What good is that if one needs the cranks to achieve that narrow Q-factor required to unlock the narrow stance width (the distance between a rider’s feet on the pedals)? An especially relevant question when you factor in the ~£1,400 you’ll need for an Origin power meter, plus the £290 for the new Cratus arms. But, that’s the thing. With most of the savings coming from narrowing the rider, there are options to reduce the stance width with your existing setup.
As mentioned earlier, the new Cratus SRM cranks are effectively a younger sibling of the original Cratus Aero crankset and benefit from much of the CFD work done in that development cycle. WattShop had looked at the somewhat asymmetrical aero characteristics of a rotating crank resulting from the positive flow in one direction and negative flow in the opposite direction. As Bigham explained, the net average is a very minimal positive flow, but even that is very difficult to measure and varies considerably with various yaw angles and how interactions with the rotating pedal while moving forward, not to mention the rider’s foot, shoe, chainring, and down tube. In other words, most of the gains are coming from narrowing the rider rather than the crank.
If you’ve gotten this far, you might well be a time-trialling or track-cycling nerd. As such, you might already own, or at least be open to the idea of, cranks with narrower Q-factors (Miche Pistard Air cranks with a 138 mm Q-factor spring to mind), but perhaps you run some spacers between the crank and pedal spindle to normalise the stance width across bikes. Removing these spacers will save you 2 mm in stance width alone.
The same might be true of other, more-typical-Q-factor crank options, which are also supplied with these spacers as they are required with some pedal interfaces (think power meter pedals especially). That said, many pedals run fine without the spacers and, as such, may offer a narrower position.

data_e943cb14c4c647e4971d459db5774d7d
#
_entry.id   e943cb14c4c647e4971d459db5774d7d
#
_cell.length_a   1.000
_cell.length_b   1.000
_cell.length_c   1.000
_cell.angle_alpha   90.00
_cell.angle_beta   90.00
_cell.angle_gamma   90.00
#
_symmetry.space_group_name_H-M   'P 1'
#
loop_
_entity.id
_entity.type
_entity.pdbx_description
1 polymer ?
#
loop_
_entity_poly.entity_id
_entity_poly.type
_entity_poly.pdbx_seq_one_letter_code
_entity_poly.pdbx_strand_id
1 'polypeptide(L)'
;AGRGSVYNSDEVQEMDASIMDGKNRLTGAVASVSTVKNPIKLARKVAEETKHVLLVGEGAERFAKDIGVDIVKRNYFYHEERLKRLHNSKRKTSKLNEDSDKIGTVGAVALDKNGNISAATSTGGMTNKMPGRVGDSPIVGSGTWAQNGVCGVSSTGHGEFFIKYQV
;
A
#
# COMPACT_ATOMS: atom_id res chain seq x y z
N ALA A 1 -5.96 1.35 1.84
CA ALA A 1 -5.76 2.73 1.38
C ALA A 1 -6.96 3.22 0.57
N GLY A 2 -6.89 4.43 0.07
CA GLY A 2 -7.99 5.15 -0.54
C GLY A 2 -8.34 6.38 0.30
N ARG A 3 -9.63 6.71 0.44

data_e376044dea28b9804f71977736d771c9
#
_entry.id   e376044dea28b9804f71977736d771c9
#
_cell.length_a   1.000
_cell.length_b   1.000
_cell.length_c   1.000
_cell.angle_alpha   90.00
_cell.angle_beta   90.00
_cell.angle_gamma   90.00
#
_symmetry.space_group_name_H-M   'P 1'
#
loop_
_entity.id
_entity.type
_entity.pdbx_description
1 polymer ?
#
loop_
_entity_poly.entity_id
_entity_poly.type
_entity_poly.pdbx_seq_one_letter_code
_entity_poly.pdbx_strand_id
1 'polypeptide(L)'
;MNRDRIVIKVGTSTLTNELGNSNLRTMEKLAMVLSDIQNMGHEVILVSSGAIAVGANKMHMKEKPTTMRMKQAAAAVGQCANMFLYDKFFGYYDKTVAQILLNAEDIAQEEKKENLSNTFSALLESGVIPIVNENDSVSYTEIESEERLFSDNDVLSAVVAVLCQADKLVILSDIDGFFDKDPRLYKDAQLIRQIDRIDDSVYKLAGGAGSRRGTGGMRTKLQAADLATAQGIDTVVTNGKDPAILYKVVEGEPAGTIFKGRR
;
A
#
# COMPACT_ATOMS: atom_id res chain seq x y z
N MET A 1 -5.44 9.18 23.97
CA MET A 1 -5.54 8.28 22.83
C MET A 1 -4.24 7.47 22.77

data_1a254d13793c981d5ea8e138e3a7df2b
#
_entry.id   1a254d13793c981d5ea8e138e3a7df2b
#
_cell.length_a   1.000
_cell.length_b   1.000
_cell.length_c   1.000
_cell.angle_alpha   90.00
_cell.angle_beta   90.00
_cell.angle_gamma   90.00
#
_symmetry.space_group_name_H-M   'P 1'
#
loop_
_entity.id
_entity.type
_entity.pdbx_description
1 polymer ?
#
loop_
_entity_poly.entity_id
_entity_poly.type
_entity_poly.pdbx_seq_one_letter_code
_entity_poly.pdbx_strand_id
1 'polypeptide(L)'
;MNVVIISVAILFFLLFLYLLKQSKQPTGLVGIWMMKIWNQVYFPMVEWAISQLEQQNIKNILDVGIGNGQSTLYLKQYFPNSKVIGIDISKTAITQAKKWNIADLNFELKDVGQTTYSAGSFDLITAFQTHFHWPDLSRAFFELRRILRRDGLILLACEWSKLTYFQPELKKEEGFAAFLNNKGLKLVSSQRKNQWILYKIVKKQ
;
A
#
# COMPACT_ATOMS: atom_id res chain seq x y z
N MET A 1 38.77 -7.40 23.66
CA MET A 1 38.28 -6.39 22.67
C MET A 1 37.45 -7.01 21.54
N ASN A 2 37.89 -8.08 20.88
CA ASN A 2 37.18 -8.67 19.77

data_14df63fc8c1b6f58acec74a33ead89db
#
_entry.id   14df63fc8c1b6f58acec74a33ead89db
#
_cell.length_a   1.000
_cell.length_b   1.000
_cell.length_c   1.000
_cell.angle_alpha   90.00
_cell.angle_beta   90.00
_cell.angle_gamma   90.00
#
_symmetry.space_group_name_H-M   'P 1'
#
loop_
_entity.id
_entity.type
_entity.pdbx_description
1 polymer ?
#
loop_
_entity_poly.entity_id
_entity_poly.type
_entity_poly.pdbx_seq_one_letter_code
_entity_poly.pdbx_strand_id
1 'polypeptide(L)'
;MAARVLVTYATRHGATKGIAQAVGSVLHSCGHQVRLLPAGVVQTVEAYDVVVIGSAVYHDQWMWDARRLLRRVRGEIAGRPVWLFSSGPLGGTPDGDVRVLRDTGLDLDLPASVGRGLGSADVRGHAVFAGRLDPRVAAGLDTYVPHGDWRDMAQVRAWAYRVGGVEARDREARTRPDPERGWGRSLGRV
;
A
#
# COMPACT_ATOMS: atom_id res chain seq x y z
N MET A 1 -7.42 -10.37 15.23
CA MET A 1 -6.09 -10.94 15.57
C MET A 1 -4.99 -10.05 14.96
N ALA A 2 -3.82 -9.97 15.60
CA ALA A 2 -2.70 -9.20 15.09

Again, if you are a TT nerd you might well be running Speedplay pedals. While Wahoo discontinued the narrower 50 mm spindles, some aftermarket manufacturers do still offer these, and even narrower options seemingly also exist.
Long story short, there are ways to reduce your existing Q-factor and stance widths, and according to Jamie Lowden (aerodynamics engineer at WattShop), that narrow stance width is trainable for most riders. While it may feel unnatural at first, WattShop has found most riders can adapt to the new, narrower position.
Xavier Disley of Aerocoach wrote a thesis on Q-factor in cycling: Kinematic and physiological effects and demonstrated that the self-selected Q-factor is usually close to the optimal Q-factor in relation to gross efficiency, but with most commercially available cranks sitting within a very narrow range, it’s unlikely riders can achieve their optimal and self-selected Q-factor.
But as Bigham explains, those afraid of narrower stance widths needn’t be and there might actually be other benefits. “It’s difficult to generalise, but narrower Q-factors tend to reduce knee abduction moment, which could be an injury prevention positive,” he said. “Your aerodynamics won’t adapt to a stimulus, but your physiology will, so really, it comes down to creating a strong, stable platform to adapt to such changes.” Bigham also pointed to riders hopping between mountain bike and road bike Q-factors without issue.
Dropping from mountain bike to road Q-factors is one thing, dropping down another 8.5 mm to the road-going version of the new Cratus cranks won’t be for everyone, as evidenced by Wahoo’s decision to discontinue the 50 mm spindle width when it released its take on the Speedplay pedal. That said, the two years since that launch is a long time in cycling tech. Might the demand for those narrower spindles and narrower Q-factors generally look very different today?
You might say only time will tell, but I dare say the demand for an SRM-only alloy aero crank is still one for the nerdiest of aero nerds. With that in mind … Dear Santa, I’d like two cranks and all the pedal inserts, please.